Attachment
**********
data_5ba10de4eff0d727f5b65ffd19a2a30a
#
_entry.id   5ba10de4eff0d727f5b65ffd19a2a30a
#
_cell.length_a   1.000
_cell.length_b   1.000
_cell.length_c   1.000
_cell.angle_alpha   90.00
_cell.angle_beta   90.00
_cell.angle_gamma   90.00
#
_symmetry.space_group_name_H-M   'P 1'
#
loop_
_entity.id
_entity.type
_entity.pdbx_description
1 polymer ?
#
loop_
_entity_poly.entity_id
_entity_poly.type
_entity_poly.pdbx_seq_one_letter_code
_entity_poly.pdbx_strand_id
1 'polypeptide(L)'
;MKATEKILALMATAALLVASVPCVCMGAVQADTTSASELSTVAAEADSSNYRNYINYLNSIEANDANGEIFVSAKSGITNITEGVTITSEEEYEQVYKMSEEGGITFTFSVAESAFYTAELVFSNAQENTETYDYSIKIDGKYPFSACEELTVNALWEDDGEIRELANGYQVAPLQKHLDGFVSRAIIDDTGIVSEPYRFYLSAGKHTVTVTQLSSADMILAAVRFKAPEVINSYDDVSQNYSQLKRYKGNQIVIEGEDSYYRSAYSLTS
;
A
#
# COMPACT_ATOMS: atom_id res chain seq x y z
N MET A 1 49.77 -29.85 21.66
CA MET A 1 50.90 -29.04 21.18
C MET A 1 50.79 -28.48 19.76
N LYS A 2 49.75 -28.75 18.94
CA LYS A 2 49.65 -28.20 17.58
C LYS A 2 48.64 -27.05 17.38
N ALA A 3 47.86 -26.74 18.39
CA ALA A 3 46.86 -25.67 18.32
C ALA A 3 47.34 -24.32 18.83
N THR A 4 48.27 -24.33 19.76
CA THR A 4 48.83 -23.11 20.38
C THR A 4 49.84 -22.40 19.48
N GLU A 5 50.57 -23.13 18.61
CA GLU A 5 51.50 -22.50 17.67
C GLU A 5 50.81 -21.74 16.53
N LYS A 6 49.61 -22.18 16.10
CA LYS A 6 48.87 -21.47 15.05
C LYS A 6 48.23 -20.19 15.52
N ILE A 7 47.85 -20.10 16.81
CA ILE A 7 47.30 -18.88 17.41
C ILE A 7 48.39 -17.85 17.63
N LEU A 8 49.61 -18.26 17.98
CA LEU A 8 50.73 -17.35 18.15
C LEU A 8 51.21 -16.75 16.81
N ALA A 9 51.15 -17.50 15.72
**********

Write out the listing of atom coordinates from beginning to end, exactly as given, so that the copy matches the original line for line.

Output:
data_5ba10de4eff0d727f5b65ffd19a2a30a
#
_entry.id   5ba10de4eff0d727f5b65ffd19a2a30a
#
_cell.length_a   1.000
_cell.length_b   1.000
_cell.length_c   1.000
_cell.angle_alpha   90.00
_cell.angle_beta   90.00
_cell.angle_gamma   90.00
#
_symmetry.space_group_name_H-M   'P 1'
#
loop_
_entity.id
_entity.type
_entity.pdbx_description
1 polymer ?
#
loop_
_entity_poly.entity_id
_entity_poly.type
_entity_poly.pdbx_seq_one_letter_code
_entity_poly.pdbx_strand_id
1 'polypeptide(L)'
;MKATEKILALMATAALLVASVPCVCMGAVQADTTSASELSTVAAEADSSNYRNYINYLNSIEANDANGEIFVSAKSGITNITEGVTITSEEEYEQVYKMSEEGGITFTFSVAESAFYTAELVFSNAQENTETYDYSIKIDGKYPFSACEELTVNALWEDDGEIRELANGYQVAPLQKHLDGFVSRAIIDDTGIVSEPYRFYLSAGKHTVTVTQLSSADMILAAVRFKAPEVINSYDDVSQNYSQLKRYKGNQIVIEGEDSYYRSAYSLTS
;
A
#
# COMPACT_ATOMS: atom_id res chain seq x y z
N MET A 1 49.77 -29.85 21.66
CA MET A 1 50.90 -29.04 21.18
C MET A 1 50.79 -28.48 19.76
N LYS A 2 49.75 -28.75 18.94
CA LYS A 2 49.65 -28.20 17.58
C LYS A 2 48.64 -27.05 17.38
N ALA A 3 47.86 -26.74 18.39
CA ALA A 3 46.86 -25.67 18.32
C ALA A 3 47.34 -24.32 18.83
N THR A 4 48.27 -24.33 19.76
CA THR A 4 48.83 -23.11 20.38
C THR A 4 49.84 -22.40 19.48
N GLU A 5 50.57 -23.13 18.61
CA GLU A 5 51.50 -22.50 17.67
C GLU A 5 50.81 -21.74 16.53
N LYS A 6 49.61 -22.18 16.10
CA LYS A 6 48.87 -21.47 15.05
C LYS A 6 48.23 -20.19 15.52
N ILE A 7 47.85 -20.10 16.81
CA ILE A 7 47.30 -18.88 17.41
C ILE A 7 48.39 -17.85 17.63
N LEU A 8 49.61 -18.26 17.98
CA LEU A 8 50.73 -17.35 18.15
C LEU A 8 51.21 -16.75 16.81
N ALA A 9 51.15 -17.50 15.72